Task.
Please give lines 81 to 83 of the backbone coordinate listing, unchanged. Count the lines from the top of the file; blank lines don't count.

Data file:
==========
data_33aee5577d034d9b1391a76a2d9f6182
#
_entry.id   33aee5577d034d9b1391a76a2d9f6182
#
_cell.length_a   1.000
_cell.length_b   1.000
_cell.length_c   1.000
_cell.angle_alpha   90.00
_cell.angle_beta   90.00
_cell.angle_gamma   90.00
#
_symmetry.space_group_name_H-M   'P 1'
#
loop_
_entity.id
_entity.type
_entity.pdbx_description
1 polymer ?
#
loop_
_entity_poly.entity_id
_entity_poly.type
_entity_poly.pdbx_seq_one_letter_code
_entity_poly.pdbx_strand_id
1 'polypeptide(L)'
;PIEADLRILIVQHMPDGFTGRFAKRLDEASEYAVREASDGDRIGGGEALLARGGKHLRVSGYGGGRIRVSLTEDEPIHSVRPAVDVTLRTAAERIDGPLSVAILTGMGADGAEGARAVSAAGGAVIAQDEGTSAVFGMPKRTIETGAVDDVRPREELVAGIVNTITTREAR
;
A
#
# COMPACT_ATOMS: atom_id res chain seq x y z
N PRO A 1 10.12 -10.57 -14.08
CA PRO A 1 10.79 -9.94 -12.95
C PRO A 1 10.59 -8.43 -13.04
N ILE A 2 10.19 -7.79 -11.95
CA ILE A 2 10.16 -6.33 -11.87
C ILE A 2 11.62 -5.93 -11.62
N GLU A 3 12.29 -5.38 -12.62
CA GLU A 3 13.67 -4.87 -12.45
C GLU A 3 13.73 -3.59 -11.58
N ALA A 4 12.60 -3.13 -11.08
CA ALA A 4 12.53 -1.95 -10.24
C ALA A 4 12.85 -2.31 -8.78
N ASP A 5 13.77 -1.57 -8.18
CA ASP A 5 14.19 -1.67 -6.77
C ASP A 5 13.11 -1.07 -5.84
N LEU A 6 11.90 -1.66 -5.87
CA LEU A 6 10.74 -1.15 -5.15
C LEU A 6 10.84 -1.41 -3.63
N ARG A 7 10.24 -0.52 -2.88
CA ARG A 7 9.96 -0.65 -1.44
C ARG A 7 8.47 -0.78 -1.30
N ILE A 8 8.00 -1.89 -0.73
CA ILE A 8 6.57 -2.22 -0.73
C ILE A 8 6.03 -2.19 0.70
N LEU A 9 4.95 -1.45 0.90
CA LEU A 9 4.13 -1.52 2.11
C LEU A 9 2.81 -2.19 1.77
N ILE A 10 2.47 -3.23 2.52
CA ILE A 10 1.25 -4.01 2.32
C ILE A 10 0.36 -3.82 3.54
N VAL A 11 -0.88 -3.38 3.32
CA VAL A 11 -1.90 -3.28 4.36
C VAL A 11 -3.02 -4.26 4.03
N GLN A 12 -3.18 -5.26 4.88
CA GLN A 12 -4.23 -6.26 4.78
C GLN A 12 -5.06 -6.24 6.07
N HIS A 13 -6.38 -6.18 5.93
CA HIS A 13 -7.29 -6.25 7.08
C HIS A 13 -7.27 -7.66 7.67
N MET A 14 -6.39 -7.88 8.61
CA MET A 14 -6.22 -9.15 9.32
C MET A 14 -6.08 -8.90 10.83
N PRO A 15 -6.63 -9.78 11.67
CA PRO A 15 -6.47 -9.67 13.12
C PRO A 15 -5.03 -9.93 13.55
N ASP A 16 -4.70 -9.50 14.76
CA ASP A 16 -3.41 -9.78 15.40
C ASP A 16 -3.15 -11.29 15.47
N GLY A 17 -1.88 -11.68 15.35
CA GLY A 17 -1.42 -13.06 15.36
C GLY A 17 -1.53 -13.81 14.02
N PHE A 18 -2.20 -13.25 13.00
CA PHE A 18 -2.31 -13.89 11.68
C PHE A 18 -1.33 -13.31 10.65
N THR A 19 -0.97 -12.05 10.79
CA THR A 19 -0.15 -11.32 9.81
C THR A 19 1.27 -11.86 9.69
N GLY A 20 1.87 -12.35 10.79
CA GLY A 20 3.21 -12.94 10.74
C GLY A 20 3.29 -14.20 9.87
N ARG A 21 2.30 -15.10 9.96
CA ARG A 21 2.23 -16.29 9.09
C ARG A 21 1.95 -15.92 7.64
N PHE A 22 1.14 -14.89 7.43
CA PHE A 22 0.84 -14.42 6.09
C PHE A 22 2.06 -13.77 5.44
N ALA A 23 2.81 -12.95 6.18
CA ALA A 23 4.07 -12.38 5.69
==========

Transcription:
C GLY A 17 -1.53 -13.81 14.02
N PHE A 18 -2.20 -13.25 13.00
CA PHE A 18 -2.31 -13.89 11.68